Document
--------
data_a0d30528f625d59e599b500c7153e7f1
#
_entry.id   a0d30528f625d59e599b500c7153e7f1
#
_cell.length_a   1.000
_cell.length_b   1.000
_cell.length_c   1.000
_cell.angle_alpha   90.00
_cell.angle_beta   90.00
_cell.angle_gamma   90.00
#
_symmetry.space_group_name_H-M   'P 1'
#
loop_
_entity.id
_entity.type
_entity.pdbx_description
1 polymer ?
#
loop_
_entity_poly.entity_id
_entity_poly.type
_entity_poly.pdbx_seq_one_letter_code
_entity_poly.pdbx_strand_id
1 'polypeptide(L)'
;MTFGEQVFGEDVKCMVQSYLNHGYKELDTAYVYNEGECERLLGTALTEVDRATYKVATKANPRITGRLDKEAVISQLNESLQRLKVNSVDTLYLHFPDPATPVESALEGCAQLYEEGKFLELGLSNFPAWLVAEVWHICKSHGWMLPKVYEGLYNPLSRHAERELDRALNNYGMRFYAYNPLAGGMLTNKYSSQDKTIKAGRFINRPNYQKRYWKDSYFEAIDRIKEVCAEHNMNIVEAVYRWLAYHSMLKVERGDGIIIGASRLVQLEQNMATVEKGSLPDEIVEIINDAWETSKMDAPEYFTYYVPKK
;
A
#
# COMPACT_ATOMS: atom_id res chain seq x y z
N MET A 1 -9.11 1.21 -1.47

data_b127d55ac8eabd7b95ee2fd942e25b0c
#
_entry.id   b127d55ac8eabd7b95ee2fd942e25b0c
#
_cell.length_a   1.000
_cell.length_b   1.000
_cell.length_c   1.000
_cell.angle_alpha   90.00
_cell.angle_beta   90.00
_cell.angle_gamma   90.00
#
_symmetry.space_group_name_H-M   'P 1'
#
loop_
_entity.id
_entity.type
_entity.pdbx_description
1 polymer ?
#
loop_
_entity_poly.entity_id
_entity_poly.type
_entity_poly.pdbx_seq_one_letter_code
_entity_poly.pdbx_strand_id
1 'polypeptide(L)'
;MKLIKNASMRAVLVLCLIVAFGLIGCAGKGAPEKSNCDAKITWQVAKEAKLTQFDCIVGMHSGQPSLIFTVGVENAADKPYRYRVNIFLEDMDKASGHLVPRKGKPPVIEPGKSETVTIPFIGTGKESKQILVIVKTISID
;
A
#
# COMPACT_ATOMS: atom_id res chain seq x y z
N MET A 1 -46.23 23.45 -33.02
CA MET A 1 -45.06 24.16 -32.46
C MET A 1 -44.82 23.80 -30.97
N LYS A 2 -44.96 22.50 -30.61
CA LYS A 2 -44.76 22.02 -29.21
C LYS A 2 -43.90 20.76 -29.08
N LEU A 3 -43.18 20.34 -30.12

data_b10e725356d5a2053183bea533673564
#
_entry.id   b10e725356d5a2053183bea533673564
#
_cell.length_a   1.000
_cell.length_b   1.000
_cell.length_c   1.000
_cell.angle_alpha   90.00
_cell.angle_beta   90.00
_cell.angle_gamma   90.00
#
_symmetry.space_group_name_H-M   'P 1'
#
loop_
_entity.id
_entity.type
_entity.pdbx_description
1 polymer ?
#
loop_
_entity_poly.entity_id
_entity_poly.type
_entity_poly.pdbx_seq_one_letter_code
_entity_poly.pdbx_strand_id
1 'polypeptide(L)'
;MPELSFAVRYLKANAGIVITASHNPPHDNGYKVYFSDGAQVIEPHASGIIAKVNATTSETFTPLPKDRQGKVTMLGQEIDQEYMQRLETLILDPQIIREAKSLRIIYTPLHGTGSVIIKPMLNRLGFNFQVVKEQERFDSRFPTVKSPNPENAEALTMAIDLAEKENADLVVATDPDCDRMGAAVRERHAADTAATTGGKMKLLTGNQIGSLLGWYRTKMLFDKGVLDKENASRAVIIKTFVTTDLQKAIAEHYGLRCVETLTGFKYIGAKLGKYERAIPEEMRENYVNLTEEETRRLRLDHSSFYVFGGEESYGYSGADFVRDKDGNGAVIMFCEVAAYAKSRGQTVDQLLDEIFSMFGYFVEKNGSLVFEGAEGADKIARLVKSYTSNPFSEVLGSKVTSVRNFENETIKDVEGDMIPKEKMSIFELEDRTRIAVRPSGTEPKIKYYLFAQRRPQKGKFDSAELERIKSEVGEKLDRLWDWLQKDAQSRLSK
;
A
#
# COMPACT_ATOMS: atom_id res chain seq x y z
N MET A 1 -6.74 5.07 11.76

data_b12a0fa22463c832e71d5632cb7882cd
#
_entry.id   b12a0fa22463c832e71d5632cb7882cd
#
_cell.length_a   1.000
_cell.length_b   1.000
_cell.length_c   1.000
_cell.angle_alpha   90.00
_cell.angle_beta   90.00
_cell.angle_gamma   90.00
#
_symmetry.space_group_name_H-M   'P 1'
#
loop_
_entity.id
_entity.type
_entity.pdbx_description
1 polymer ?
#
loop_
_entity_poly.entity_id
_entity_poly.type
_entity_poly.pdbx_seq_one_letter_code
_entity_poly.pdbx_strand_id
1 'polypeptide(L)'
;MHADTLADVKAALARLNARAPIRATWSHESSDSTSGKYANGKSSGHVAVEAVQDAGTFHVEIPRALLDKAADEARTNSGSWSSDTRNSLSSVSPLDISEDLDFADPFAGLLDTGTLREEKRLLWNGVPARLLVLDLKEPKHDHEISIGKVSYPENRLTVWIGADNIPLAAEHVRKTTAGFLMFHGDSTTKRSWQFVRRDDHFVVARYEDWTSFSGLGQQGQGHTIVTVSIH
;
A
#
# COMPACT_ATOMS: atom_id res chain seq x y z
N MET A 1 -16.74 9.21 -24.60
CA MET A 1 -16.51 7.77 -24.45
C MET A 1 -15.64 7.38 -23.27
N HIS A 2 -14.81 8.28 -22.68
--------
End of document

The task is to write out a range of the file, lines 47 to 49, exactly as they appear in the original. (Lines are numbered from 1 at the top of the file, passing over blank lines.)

_entity.type
_entity.pdbx_description
1 polymer ?